According to the Harvard Business Review article:
“Bullet points are the least effective way to get your point across. Take Steve Jobs, considered to be one of the most extraordinary presenters of his time. He rarely showed slides with just text and bullets. He used photos and text instead.”
So, instead of bullet points, try to deliver important information according to the F-shaped pattern.
Now that we’re confident storytelling is a powerful tool for engaging the audience, the question is: How do we incorporate it into a presentation?
First of all, no matter whether your presentation covers data-heavy content or not, it can be turned into an inspiring story.
You just need to follow the next steps that ensure your story is a good fit for your presentation:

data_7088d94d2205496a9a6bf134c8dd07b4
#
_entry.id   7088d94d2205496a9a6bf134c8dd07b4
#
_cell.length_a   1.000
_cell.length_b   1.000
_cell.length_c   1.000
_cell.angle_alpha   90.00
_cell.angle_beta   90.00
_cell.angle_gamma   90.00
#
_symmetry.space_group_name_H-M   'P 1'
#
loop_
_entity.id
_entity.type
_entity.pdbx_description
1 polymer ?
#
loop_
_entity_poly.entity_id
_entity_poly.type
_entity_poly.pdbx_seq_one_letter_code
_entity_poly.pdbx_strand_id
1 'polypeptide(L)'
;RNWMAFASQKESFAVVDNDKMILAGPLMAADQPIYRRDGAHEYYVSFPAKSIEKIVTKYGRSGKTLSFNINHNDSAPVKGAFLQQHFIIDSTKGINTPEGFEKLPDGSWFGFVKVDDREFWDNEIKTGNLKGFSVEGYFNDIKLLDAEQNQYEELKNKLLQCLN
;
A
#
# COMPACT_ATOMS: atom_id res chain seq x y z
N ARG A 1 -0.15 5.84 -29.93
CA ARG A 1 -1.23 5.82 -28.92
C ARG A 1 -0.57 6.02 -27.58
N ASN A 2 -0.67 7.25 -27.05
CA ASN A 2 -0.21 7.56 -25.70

- Know your audience: We’ve already concluded that knowing your audience well is critical to connecting with them. But, aside from understanding their interests and motivations, it’s important to understand whether and how much they are familiar with the topic. Duarte says: “It’s important to know your audience so that you can understand how your views are both similar to and different from theirs”.
- Clarify your objective: Secondly, getting clear on your presentation goals is equally important as understanding your listeners. This way, you ensure that your presentation objective aligns with your audience’s goal. For example, if you’re making a sales presentation, your goal here is clear: you want to motivate prospects to become paying customers. On the other hand, their goal is to get relevant information and grasp whether your service/product can help them solve a problem.